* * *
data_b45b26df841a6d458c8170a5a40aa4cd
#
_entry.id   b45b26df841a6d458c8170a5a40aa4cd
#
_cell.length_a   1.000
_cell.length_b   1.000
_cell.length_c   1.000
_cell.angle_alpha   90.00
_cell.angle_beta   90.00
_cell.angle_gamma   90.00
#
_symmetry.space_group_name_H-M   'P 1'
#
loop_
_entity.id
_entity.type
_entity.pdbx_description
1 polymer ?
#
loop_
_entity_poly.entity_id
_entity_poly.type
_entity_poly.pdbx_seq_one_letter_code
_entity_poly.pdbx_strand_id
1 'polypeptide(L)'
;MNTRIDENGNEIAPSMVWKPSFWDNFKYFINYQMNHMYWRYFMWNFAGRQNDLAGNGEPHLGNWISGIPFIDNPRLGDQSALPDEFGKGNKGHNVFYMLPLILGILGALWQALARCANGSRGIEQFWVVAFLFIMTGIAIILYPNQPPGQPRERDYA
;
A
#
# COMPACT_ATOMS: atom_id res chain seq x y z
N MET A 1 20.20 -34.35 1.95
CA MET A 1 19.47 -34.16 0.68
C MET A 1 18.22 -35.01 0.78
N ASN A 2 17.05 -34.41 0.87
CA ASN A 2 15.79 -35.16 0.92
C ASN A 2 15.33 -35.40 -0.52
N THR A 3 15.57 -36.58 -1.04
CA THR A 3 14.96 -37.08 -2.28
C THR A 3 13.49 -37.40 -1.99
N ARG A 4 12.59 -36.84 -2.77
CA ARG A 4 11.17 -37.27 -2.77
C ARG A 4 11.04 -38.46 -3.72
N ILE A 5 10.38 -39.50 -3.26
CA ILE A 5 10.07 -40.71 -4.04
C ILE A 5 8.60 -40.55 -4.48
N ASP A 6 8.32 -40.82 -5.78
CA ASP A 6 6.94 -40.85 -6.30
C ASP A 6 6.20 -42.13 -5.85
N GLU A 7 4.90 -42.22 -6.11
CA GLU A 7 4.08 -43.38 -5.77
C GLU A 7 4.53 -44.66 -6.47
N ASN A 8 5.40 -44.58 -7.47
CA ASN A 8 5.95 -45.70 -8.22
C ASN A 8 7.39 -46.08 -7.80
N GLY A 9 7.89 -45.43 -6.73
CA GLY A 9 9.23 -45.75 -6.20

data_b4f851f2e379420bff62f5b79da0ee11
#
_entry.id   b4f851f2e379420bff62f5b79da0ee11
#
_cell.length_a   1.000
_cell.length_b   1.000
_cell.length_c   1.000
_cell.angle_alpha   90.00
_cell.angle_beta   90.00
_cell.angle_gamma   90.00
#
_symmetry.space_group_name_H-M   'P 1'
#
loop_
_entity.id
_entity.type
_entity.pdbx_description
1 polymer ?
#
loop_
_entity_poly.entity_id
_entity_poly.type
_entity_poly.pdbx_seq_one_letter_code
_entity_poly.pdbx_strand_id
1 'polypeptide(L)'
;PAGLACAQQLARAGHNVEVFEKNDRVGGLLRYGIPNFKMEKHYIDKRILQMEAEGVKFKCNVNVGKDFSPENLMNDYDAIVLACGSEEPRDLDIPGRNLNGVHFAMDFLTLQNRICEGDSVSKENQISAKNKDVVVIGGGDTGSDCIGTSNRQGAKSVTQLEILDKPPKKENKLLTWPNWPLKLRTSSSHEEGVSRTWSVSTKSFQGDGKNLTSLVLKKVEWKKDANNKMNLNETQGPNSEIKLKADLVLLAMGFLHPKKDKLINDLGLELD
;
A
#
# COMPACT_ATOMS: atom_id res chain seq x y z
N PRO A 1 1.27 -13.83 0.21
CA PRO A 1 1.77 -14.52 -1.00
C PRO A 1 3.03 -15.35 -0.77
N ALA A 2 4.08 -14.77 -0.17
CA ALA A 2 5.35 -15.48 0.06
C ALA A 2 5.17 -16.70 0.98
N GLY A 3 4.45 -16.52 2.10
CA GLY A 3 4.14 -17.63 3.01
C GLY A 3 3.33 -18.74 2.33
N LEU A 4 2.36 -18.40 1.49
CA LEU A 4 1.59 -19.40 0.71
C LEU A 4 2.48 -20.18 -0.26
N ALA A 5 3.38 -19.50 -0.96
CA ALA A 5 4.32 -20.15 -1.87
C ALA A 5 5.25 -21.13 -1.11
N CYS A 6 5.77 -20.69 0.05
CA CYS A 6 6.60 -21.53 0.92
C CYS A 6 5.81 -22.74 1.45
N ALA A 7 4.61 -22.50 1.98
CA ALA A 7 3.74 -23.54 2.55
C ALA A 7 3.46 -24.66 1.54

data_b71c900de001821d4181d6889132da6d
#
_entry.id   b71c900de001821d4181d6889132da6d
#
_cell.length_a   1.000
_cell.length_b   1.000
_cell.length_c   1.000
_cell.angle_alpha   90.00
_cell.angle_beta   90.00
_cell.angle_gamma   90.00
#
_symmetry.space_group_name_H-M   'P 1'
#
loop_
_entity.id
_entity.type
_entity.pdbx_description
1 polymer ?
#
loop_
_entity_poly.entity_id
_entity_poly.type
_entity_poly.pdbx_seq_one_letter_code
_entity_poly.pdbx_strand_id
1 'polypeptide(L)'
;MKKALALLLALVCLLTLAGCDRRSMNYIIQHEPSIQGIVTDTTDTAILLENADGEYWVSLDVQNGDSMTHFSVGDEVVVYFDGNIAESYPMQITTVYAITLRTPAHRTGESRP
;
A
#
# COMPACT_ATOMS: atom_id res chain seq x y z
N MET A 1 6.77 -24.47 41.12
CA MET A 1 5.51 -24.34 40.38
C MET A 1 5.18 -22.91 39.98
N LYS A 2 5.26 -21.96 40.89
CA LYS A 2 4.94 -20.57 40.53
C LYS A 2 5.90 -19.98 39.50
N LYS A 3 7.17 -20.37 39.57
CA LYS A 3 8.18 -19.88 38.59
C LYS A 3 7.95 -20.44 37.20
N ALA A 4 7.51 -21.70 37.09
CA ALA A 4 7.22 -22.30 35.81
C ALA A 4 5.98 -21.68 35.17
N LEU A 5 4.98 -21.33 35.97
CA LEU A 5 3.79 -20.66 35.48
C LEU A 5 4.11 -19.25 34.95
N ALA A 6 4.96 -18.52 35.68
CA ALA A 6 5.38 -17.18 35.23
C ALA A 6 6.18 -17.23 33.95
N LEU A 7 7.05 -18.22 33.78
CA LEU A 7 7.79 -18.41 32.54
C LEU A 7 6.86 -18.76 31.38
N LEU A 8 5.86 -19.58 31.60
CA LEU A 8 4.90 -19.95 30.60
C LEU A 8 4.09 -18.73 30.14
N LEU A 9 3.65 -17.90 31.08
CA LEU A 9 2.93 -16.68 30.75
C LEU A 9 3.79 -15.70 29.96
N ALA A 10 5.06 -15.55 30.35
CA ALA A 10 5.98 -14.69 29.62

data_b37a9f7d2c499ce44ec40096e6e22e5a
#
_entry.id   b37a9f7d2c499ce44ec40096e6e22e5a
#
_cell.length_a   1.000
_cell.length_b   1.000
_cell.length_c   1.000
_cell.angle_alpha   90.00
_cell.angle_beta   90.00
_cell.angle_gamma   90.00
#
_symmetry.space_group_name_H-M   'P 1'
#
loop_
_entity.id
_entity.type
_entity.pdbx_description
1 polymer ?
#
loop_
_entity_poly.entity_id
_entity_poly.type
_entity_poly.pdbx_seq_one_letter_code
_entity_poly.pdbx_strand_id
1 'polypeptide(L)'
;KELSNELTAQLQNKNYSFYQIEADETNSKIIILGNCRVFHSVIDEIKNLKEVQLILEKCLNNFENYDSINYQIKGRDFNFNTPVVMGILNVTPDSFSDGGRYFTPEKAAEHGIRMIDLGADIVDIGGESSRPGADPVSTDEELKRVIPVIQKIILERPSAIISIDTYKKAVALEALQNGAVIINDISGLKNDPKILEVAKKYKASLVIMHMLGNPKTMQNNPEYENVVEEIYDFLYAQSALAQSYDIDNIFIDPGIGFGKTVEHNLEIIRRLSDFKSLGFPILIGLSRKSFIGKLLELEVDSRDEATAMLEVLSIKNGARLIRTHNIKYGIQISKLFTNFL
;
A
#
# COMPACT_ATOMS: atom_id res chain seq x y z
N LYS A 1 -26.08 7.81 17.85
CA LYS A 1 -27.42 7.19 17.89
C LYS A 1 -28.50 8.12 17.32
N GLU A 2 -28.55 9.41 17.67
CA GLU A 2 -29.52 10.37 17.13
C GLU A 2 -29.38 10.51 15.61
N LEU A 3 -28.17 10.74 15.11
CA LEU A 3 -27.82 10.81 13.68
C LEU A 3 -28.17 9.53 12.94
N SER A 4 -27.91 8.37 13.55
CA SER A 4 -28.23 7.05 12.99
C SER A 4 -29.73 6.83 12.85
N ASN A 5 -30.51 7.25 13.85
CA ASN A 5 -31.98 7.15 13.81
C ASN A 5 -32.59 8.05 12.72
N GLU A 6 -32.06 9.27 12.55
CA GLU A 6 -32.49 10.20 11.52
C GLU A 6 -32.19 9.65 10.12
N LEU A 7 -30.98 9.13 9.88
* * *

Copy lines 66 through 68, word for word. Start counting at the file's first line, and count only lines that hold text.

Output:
_cell.angle_gamma   90.00
#
_symmetry.space_group_name_H-M   'P 1'